Home Rabbi Gewirtz Rabbi Jonathan Gewirtz – Miss Information Please

Rabbi Jonathan Gewirtz – Miss Information Please

Rabbi Jonathan Gewirtz – Miss Information Please

Operation Inspiration

Even if you’re familiar with the expression, “Can I get the 411?” slang for, “Can you please give me information?” you may not be familiar with the actual 411 service. A good tipoff would be if you understand things like electric Segway scooters, designer sneakers, and Instagram. If so, you probably never experienced 411.

For years, at least since the 1930s, callers could pick up a phone and dial 4-1-1. An operator would pick up and say, “Information.” You would ask for, say, the number for R’ Moshe Feinstein in New York City. The operator would check her system and give you the number if it was listed. If you were a prankster, you might dial 4-1-1 and when asked what your query was, respond with, “Can you tell me how to make a peanut butter and jelly sandwich?” Usually, the operator would not find this as humorous as you did.

Though the calls used to be free, at a certain point phone companies began charging for the service. It could cost you a dollar or more to access this system (if it even still exists.) But, in recent years, the importance of Directory Assistance has waned with the advent of technology.

With the age of internet, and being able to “ask the Google,” people bypass the need for the operator and find the answer themselves. But this is not limited to phone numbers. Instead of asking a teacher for help with a math problem, people use fancy calculators and online courses. Then there’s YouTube which provides videos on how to do everything from changing a tire to building a house to making that peanut butter and jelly sandwich.

Need some information for a project? Simply present your query to Google or another search engine and you’ll be privy to roughly 3,562,839 different sites or postings in regard to what you’ve asked. You don’t need to make a personal connection with anyone because they’ve already posted it for you. And that’s when the big pitfall of all this technological advancement comes in: misinformation.

You see, though people share their information with you for free (most of the time, though most sites for finding someone’s phone number end up trying to sell you background searches when all you want to do is call the person,) you’re at the whim of the poster in terms of its accuracy.

For example, someone was interested in the kosher status of a certain beverage. He searched for it by name with the word “kosher” and up popped a site happily approving said drink. Of course, the Kashrus agencies who deal with the issues of stam yeinam and other manufacturing challenges had multiple pages explaining why the drink was NOT kosher. But, damage done, this fellow purchased the item and shared it with others, proudly informing them that he’d done his research.

Sadly, too, there is much misinformation on Halacha, hashkafa, and so many other things out there which people unwittingly fall victim to. It behooves us to be warned and consider that not everything we read is true. Did not Abraham Lincoln himself say, “I do not believe we actually landed a man on the moon!”?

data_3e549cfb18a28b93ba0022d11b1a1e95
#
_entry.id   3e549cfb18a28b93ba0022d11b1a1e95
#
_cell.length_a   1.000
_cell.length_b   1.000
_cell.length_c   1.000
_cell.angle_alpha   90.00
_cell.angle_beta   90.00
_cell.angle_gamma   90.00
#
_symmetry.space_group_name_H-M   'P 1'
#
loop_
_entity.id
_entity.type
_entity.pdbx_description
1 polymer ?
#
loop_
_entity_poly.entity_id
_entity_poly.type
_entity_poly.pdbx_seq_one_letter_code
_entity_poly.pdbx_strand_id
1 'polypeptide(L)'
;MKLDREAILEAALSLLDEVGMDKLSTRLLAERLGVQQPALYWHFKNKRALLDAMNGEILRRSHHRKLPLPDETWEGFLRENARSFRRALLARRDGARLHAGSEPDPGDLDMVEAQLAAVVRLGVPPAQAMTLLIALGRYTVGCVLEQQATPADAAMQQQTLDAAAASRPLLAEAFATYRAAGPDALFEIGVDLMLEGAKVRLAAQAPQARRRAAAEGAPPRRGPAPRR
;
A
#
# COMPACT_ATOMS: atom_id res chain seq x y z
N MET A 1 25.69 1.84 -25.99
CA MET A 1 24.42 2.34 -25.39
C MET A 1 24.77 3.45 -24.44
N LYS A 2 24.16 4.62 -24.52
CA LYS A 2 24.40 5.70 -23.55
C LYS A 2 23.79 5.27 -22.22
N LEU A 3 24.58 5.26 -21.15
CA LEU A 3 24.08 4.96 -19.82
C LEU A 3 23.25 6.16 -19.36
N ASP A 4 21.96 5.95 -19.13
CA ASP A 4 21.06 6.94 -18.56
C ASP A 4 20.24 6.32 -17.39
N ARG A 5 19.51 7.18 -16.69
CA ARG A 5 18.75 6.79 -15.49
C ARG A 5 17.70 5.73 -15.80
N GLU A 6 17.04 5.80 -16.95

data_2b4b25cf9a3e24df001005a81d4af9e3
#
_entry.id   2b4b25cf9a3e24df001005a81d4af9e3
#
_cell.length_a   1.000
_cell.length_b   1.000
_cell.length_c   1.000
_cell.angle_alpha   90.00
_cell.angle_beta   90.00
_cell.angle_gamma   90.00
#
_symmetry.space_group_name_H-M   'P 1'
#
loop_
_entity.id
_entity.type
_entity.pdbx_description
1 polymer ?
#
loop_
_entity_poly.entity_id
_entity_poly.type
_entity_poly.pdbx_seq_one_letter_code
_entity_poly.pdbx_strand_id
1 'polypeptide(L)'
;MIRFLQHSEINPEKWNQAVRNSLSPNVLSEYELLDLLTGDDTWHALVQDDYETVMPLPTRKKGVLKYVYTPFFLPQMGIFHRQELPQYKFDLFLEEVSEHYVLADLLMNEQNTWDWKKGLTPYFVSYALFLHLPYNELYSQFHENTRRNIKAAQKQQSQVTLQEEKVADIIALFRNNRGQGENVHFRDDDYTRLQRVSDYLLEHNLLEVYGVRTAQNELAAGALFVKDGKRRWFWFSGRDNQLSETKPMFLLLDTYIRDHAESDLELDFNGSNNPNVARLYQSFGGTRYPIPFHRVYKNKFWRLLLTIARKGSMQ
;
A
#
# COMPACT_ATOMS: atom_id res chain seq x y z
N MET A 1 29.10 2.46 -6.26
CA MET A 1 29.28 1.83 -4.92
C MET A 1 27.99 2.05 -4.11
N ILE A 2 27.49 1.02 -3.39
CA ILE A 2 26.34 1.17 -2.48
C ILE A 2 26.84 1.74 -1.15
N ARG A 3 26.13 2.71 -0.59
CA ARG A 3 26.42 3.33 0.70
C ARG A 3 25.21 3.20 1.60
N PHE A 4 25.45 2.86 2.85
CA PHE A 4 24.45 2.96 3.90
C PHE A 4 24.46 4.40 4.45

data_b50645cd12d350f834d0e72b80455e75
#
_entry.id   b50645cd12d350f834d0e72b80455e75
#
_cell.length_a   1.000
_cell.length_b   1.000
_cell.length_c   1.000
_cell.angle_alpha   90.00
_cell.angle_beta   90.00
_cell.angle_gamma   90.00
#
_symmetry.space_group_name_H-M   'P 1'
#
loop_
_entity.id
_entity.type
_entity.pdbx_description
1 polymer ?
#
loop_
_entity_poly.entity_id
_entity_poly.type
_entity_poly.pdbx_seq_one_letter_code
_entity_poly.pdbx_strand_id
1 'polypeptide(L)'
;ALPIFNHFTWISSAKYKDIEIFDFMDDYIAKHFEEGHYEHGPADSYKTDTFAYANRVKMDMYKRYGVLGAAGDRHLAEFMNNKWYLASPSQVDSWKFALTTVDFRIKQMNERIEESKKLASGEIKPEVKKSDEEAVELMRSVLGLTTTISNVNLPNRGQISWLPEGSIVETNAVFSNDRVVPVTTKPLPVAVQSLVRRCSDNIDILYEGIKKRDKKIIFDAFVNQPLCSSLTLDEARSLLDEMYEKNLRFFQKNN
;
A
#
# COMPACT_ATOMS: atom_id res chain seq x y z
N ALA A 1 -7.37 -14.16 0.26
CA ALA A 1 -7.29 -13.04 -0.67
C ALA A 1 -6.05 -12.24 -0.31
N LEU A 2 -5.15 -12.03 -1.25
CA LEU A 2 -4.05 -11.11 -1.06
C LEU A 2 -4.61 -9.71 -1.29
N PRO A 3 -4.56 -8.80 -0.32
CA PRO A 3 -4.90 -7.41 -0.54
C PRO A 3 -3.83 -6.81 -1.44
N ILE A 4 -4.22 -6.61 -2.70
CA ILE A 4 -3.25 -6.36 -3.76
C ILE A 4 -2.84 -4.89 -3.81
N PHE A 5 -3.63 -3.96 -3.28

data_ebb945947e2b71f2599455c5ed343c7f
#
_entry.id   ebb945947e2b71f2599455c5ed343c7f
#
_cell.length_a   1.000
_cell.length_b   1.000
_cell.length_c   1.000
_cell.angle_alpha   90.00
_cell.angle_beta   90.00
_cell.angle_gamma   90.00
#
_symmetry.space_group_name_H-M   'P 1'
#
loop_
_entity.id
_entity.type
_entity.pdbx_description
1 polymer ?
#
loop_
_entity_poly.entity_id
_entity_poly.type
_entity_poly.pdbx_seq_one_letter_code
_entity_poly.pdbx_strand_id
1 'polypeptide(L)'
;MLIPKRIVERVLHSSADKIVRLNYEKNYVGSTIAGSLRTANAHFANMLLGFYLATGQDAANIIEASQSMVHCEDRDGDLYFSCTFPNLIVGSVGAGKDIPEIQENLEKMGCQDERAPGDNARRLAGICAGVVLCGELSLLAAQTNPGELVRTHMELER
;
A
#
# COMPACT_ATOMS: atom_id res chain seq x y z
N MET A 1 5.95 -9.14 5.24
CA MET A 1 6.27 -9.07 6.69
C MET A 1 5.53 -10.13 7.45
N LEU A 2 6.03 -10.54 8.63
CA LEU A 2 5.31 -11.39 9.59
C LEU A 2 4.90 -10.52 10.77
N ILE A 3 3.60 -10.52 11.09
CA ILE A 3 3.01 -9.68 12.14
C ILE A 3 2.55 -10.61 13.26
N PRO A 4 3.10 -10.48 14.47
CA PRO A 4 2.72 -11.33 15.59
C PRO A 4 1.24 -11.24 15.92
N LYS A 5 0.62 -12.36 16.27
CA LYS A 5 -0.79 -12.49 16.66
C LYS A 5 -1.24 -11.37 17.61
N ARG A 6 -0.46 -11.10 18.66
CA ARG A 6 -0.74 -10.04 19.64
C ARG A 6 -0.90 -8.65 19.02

This message was driven home to me in a fabulous and uplifting way. My daughter has a commute to work of about an hour. She has Waze to guide her and the GPS will often make tweaks to her normal directions. But she doesn’t follow it blindly. She will call me and say, “Dad, Waze is telling me to take exit 7Q and go on the Streamline Highway. Then I switch over to the Cross-Township freeway and the Bottombell bridge. Does that make sense?”

Often she’s asking me as if I know every backroad and shortcut in New York, though I never actually lived in NYC. Sometimes I’ll pause knowingly, as I consider it, and tell her, “Yes, that should be fine.” Other times I’ll tell her, “You’re better off sticking to your regular route, even if it takes a few minutes extra.” Rarely will I admit the truth: “I have absolutely no clue, so just follow the GPS,” though I have phrased it a little differently sometimes.

What struck me this time, though, was the trusting innocence of Little Miss Information Please, as she reached out to someone she trusted to make sure that what she’s being told is accurate. Instead of simply believing what a machine, even one as advanced as a GPS, said to her, she wanted to fact check.

The world around us doesn’t even wait for us to ask. We are showered and bombarded with information and opinions from every angle. Posters and letters, Whatsapps and emails, even phone calls yelling at us in foreign languages, try to make us think like whoever is putting forth the spew of data.

We need to be hesitant to accept things at face value and fact check with a person we trust to know what the right thing is according to the Torah.

If everyone is talking about a certain topic, we must nevertheless ask whether the consensus opinion is valid. We must wonder if we’re getting misinformation and may get lost. We should have someone knowledgeable and trustworthy to help guide us. By retaining that need for reassurance that we’re on the right path, we’ll be able to save ourselves a lot of trouble on the road of life.


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